Knowing how to connect with people in different life situations can be enormously valuable for building your network and your business.

If you say the right thing at the right time, you can turn a stranger into a loyal customer. Your elevator speech with a prospect can develop into a home presentation. A customer can become a powerful source of new business through word-of-mouth referrals.

What about those key moments in life when a business relationship suddenly turns personal? The moments I am talking about are those conversation-stoppers when someone unexpectedly reveals a tragedy. A stranger tells you his son was killed in a motorcycle accident. Your new client reveals that her husband just left her. Your business partner has cancer. These moments can catch us by surprise and leave us speechless or confused about what to say next.

However you respond in those moments, your words will be remembered. If you are unprepared, your words can totally miss the mark and an opportunity to connect. Handled correctly, these situations allow you to reveal your true character and make a friend for life.

I know this from personal experience. When my thirty-three-year-old husband died suddenly, many well-educated people became completely tongue-tied or said things that weren’t helpful at all.

There is a three-step process for communicating with someone in emotional crisis, whether triggered by divorce, death, disease or another loss or challenge.

1. Listen without Fixing

Listening is the oldest and perhaps the most powerful tool of healing. When we listen with compassion, our attention creates an opportunity for healing. Or as one of my favorite authors, Rachel Naomi Remen, M.D. expressed it in Kitchen Table Wisdom, “Our listening creates sanctuary for the homeless parts within the other person.”

2. Acknowledge the Situation

Many people make the mistake of ignoring the “elephant in the room.” When my husband died, my four-year-old son would not enter anyone’s home without first announcing, “My dad is dead.” Once that enormous fact was acknowledged, my son felt “seen.” He could now enter the house and play. We can all learn from the innocent directness of children. It is important to acknowledge the situation.

3. Give Hope

People in crisis need hope. Despair is like a wind that snuffs out the light at the end of the tunnel. With hope, there is the energy to face the challenge. Knowing that someone else has triumphed over a similar situation gives hope, energy and inspiration. Sharing stories of hope and energetically holding the hand of others confronted by loss will reassure them that they, too, can overcome heartbreak and find happiness.

In addition to knowing what to do, we need to know what not to do. Here are the seven most common mistakes and how to avoid them.

1. Don’t Fix

Many people immediately go into problem-solving mode. Instead of trying to fix things, just be present. For example, do not tell someone dealing with death or divorce, “You’re young—you can find another partner.” Well-meant as this comment may be, it is not helpful to someone with a broken heart.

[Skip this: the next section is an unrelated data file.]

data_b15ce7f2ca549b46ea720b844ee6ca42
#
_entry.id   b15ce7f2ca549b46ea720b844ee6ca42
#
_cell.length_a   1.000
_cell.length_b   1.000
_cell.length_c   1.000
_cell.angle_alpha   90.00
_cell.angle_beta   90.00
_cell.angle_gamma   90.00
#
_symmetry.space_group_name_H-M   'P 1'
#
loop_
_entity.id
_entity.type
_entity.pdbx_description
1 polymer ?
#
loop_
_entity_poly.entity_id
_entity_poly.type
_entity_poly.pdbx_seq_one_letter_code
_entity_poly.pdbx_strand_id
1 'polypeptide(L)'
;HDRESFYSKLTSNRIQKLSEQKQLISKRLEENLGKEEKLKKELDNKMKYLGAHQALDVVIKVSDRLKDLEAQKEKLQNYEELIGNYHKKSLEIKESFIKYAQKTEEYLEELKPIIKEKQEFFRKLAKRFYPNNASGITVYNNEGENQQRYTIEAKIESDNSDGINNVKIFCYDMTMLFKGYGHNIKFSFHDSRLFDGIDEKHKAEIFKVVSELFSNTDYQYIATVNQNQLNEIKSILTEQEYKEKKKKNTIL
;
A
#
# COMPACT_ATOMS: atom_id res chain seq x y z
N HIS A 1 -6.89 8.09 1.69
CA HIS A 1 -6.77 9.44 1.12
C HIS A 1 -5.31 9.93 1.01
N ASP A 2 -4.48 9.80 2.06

2. Don’t Assume

Don’t say, “I know how you feel.” You don’t. Assuming you know how the other person feels shuts down authentic communication, which is the opposite of what you want to accomplish. Instead, say, “I can’t imagine how you feel.” That comment invites the person to share.

3. Don’t Compare

If someone shares that they have ovarian cancer, just listen. Don’t share your story of Aunt Mabel’s late husband’s experience with skin cancer. The only exception is if you have had ovarian cancer yourself. In that case, mention it briefly, give hope, then turn your focus back to listening.

4. Don’t Minimize

Never trivialize someone’s feelings or situation. Avoid the common saying, “It just takes time.” People suffer needlessly for decades because they believe this myth. Action is required. Appropriate action will bring relief, healing and peace of mind. Encourage people to get the support they need to accelerate their journey from loss to wholeness.

5. Don’t Maximize

Don’t increase the size of the problem by bringing up additional issues or pointing to new responsibilities that may arise from the loss in the future.

6. Don’t Be Inauthentic

Avoid saying “I’m sorry” unless you’re apologizing. Often, “I’m sorry” is an automatic response, and as such it shuts down authentic communication, which also shuts the door on your golden opportunity to truly connect. Communicate authentically. This creates a safe space so that the other person can be genuine. Be yourself. Be real. For instance, it’s fine to say, “I don’t know what to say,” if that is what you’re experiencing. Then listen. The biggest gift you can give is simply listening with compassion.

7. Don’t Interrogate

While it’s fine to ask simple, direct questions about facts, avoid asking direct questions about feelings. For instance, ask, “What happened?” or “How can I help?” or “What did the doctor say?” Encourage the other person to share, follow their lead, and don’t interrogate.

By avoiding these seven common pitfalls, you’ll be able to respond effectively in even the most challenging situations, avoid miscommunications and make lifelong friends. Remember to listen without fixing, acknowledge the situation and give hope. You’ll never be at a loss for words again!

AURORA WINTER is a speaker, Grief Recovery Counselor
and author of
From Heartbreak to Happiness: An Intimate Diary of Healing
For a free copy of Aurora’s book, visit www.networkingtimes.com/link/winter